Sunday, September 24, 2017

Sticks and stones

I discovered a surprisingly compelling and relevant story recently while channel surfing and landing in the jaws of ABC-TV's "Shark Tank." A 16-year-old Asian-American girl was pitching a groundbreaking technology to the cast of carnivorous investors. Astonishingly, she had created a smartphone or desktop app that could pump the brakes on social media bullies. She demonstrated how the software could identify hurtful and aggressive language and pause a post before it went live. It would caution the author of the nasty comment and urge them to reconsider.

Of course, the user had the freedom to go forward with his or her verbal assault, but the software was designed to make people think about the consequences before launching wordy weapons.

This software targets parents of preteens and teens as well as schools that are tasked to take steps to prevent bullying. However, after the flurry of stories about the Twitter assaults in the news this past week, I'm wondering if this parenting technology would be helpful in taming the egos of many adults, including pro athletes and those in high office.

I remember when e-mail first became available and people cautioned about sending certain types of messages that were better delivered on the phone or in person. Communications is a dance with certain social graces, not to mention non-verbal cues that help to frame our emotions and provide context to the words. And in this era of FaceTime and Go-To-Meeting capabilities, a real eyeball-to-eyeball visit to a client, friend or family member remains the ultimate way to share, especially for delicate matters.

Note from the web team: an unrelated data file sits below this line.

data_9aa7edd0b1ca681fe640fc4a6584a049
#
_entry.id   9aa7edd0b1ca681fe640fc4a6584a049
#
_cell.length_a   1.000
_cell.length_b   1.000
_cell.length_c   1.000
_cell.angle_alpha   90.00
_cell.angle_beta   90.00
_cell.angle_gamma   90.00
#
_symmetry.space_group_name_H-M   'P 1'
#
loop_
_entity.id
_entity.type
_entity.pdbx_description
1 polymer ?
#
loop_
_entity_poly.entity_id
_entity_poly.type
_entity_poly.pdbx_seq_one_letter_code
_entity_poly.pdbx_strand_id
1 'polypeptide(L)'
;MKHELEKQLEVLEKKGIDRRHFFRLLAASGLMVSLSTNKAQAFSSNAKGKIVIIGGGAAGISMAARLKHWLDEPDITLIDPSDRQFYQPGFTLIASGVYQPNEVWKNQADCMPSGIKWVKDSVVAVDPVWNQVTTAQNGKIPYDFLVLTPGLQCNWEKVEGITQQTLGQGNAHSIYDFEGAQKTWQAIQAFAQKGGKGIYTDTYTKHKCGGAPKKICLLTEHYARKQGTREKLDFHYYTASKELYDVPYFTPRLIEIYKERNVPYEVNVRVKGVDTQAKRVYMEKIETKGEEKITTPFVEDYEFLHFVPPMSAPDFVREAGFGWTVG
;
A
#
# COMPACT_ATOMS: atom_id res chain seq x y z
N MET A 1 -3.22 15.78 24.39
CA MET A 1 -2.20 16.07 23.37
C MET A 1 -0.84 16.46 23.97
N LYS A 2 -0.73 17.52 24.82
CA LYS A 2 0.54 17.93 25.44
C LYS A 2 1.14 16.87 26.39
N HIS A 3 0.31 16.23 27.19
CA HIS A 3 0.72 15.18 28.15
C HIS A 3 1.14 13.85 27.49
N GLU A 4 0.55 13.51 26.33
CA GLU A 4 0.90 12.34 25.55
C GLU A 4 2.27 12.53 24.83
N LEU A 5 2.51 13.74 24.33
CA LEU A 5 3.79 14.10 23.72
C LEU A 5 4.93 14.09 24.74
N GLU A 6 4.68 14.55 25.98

For many, social media has become anything but social and provides an easy way for boys and girls to hide behind fences while they sling rocks and arrows. We seem to have forgotten that kindergarten chant, "sticks and stones can break my bones but names with never hurt me." 

Maybe because we have lost our way on many larger matters. 

One of the most memorable and important events I've encountered in my sixty years was a meeting between an assassin and his target. It took place in an Italian prison, when then Pope John Paul II visited the man who had shot him. One bullet had hit his elbow, the other his stomach brining the pontiff to the brink of death. Yet, after he recovered, he found the courage to forgive Mehmet Ali Agca and tell him so personally. The two became friends; the pope stayed in touch with his assailant and even requested a pardon for him. While in prison, the shooter converted to Christianity.

His conversion isn't surprising with the example St. John Paul set. Regardless of your faith or disbelief, consider this wisdom from the late pontiff: "Humanity should question itself, once more, about the absurd and always unfair phenomenon of war, on whose stage of death and pain only remains standing the negotiating table that should have prevented it."

Whether it's a war of words between family members, political groups in a country or leaders volleying salvos across the globe amidst nuclear tensions, we have to ask ourselves: "Why don't we just sit down face-to-face and hash this out?"